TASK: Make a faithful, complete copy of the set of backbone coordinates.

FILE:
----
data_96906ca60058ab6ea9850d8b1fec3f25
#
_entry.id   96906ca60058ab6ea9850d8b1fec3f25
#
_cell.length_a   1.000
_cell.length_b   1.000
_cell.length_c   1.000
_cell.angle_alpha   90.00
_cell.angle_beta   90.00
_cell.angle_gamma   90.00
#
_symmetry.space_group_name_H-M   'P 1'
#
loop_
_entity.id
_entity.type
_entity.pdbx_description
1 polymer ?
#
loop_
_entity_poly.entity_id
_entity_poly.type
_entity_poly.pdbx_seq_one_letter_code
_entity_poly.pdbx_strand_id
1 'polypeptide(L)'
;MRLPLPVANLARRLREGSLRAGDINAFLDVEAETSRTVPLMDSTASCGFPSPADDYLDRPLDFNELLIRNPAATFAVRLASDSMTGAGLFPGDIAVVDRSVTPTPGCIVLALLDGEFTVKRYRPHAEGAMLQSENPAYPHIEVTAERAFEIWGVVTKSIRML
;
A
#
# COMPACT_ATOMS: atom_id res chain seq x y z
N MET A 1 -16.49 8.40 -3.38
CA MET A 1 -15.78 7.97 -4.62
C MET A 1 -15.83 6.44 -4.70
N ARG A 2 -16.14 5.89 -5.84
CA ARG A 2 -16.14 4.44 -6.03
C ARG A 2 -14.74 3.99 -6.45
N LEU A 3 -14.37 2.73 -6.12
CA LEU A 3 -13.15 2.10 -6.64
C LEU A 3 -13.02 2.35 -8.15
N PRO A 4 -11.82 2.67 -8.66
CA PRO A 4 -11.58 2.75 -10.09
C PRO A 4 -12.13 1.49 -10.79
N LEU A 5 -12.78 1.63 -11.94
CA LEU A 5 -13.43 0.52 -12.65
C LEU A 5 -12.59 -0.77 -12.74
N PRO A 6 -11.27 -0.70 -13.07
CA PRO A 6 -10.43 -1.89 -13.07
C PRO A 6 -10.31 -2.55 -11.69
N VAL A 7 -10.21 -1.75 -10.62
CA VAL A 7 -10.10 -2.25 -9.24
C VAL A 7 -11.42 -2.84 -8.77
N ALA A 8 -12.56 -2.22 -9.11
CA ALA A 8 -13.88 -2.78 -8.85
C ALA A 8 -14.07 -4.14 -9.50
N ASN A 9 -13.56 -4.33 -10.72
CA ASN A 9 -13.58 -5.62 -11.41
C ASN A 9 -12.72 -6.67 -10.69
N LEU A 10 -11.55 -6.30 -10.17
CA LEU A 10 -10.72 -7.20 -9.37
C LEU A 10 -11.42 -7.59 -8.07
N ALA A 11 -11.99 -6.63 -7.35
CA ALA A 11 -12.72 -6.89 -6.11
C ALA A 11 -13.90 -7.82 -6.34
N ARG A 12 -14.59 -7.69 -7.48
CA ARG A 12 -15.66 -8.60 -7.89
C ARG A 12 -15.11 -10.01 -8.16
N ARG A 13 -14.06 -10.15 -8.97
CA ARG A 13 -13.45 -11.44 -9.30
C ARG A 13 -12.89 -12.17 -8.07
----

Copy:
data_96906ca60058ab6ea9850d8b1fec3f25
#
_entry.id   96906ca60058ab6ea9850d8b1fec3f25
#
_cell.length_a   1.000
_cell.length_b   1.000
_cell.length_c   1.000
_cell.angle_alpha   90.00
_cell.angle_beta   90.00
_cell.angle_gamma   90.00
#
_symmetry.space_group_name_H-M   'P 1'
#
loop_
_entity.id
_entity.type
_entity.pdbx_description
1 polymer ?
#
loop_
_entity_poly.entity_id
_entity_poly.type
_entity_poly.pdbx_seq_one_letter_code
_entity_poly.pdbx_strand_id
1 'polypeptide(L)'
;MRLPLPVANLARRLREGSLRAGDINAFLDVEAETSRTVPLMDSTASCGFPSPADDYLDRPLDFNELLIRNPAATFAVRLASDSMTGAGLFPGDIAVVDRSVTPTPGCIVLALLDGEFTVKRYRPHAEGAMLQSENPAYPHIEVTAERAFEIWGVVTKSIRML
;
A
#
# COMPACT_ATOMS: atom_id res chain seq x y z
N MET A 1 -16.49 8.40 -3.38
CA MET A 1 -15.78 7.97 -4.62
C MET A 1 -15.83 6.44 -4.70
N ARG A 2 -16.14 5.89 -5.84
CA ARG A 2 -16.14 4.44 -6.03
C ARG A 2 -14.74 3.99 -6.45
N LEU A 3 -14.37 2.73 -6.12
CA LEU A 3 -13.15 2.10 -6.64
C LEU A 3 -13.02 2.35 -8.15
N PRO A 4 -11.82 2.67 -8.66
CA PRO A 4 -11.58 2.75 -10.09
C PRO A 4 -12.13 1.49 -10.79
N LEU A 5 -12.78 1.63 -11.94
CA LEU A 5 -13.43 0.52 -12.65
C LEU A 5 -12.59 -0.77 -12.74
N PRO A 6 -11.27 -0.70 -13.07
CA PRO A 6 -10.43 -1.89 -13.07
C PRO A 6 -10.31 -2.55 -11.69
N VAL A 7 -10.21 -1.75 -10.62
CA VAL A 7 -10.10 -2.25 -9.24
C VAL A 7 -11.42 -2.84 -8.77
N ALA A 8 -12.56 -2.22 -9.11
CA ALA A 8 -13.88 -2.78 -8.85
C ALA A 8 -14.07 -4.14 -9.50
N ASN A 9 -13.56 -4.33 -10.72
CA ASN A 9 -13.58 -5.62 -11.41
C ASN A 9 -12.72 -6.67 -10.69
N LEU A 10 -11.55 -6.30 -10.17
CA LEU A 10 -10.72 -7.20 -9.37
C LEU A 10 -11.42 -7.59 -8.07
N ALA A 11 -11.99 -6.63 -7.35
CA ALA A 11 -12.72 -6.89 -6.11
C ALA A 11 -13.90 -7.82 -6.34
N ARG A 12 -14.59 -7.69 -7.48
CA ARG A 12 -15.66 -8.60 -7.89
C ARG A 12 -15.11 -10.01 -8.16
N ARG A 13 -14.06 -10.15 -8.97
CA ARG A 13 -13.45 -11.44 -9.30
C ARG A 13 -12.89 -12.17 -8.07